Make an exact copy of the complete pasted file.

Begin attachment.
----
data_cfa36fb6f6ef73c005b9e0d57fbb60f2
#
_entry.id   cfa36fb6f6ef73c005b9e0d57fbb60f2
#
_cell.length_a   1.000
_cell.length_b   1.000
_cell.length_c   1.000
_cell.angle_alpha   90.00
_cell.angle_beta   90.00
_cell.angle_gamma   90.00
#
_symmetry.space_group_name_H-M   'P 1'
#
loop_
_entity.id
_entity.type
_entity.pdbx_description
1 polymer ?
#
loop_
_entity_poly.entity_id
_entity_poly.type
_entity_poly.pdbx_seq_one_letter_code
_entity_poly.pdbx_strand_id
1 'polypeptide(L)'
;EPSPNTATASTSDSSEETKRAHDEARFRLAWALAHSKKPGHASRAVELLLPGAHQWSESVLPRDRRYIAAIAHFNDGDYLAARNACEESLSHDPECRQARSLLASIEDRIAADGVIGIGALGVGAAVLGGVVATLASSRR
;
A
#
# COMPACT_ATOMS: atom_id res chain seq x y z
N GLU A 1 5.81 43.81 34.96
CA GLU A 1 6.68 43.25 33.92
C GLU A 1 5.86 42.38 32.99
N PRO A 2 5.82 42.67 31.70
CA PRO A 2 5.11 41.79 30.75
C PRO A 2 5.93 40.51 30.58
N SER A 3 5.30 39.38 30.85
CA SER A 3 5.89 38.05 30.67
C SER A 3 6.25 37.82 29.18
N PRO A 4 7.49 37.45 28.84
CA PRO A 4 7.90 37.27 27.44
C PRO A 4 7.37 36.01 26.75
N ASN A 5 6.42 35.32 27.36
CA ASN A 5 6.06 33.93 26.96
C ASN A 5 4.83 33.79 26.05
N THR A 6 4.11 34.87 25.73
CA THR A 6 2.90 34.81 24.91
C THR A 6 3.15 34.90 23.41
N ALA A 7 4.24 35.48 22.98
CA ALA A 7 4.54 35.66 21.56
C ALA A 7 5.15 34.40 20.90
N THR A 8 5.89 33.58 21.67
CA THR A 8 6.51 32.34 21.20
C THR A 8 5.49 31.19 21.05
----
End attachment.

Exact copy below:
data_cfa36fb6f6ef73c005b9e0d57fbb60f2
#
_entry.id   cfa36fb6f6ef73c005b9e0d57fbb60f2
#
_cell.length_a   1.000
_cell.length_b   1.000
_cell.length_c   1.000
_cell.angle_alpha   90.00
_cell.angle_beta   90.00
_cell.angle_gamma   90.00
#
_symmetry.space_group_name_H-M   'P 1'
#
loop_
_entity.id
_entity.type
_entity.pdbx_description
1 polymer ?
#
loop_
_entity_poly.entity_id
_entity_poly.type
_entity_poly.pdbx_seq_one_letter_code
_entity_poly.pdbx_strand_id
1 'polypeptide(L)'
;EPSPNTATASTSDSSEETKRAHDEARFRLAWALAHSKKPGHASRAVELLLPGAHQWSESVLPRDRRYIAAIAHFNDGDYLAARNACEESLSHDPECRQARSLLASIEDRIAADGVIGIGALGVGAAVLGGVVATLASSRR
;
A
#
# COMPACT_ATOMS: atom_id res chain seq x y z
N GLU A 1 5.81 43.81 34.96
CA GLU A 1 6.68 43.25 33.92
C GLU A 1 5.86 42.38 32.99
N PRO A 2 5.82 42.67 31.70
CA PRO A 2 5.11 41.79 30.75
C PRO A 2 5.93 40.51 30.58
N SER A 3 5.30 39.38 30.85
CA SER A 3 5.89 38.05 30.67
C SER A 3 6.25 37.82 29.18
N PRO A 4 7.49 37.45 28.84
CA PRO A 4 7.90 37.27 27.44
C PRO A 4 7.37 36.01 26.75
N ASN A 5 6.42 35.32 27.36
CA ASN A 5 6.06 33.93 26.96
C ASN A 5 4.83 33.79 26.05
N THR A 6 4.11 34.87 25.73
CA THR A 6 2.90 34.81 24.91
C THR A 6 3.15 34.90 23.41
N ALA A 7 4.24 35.48 22.98
CA ALA A 7 4.54 35.66 21.56
C ALA A 7 5.15 34.40 20.90
N THR A 8 5.89 33.58 21.67
CA THR A 8 6.51 32.34 21.20
C THR A 8 5.49 31.19 21.05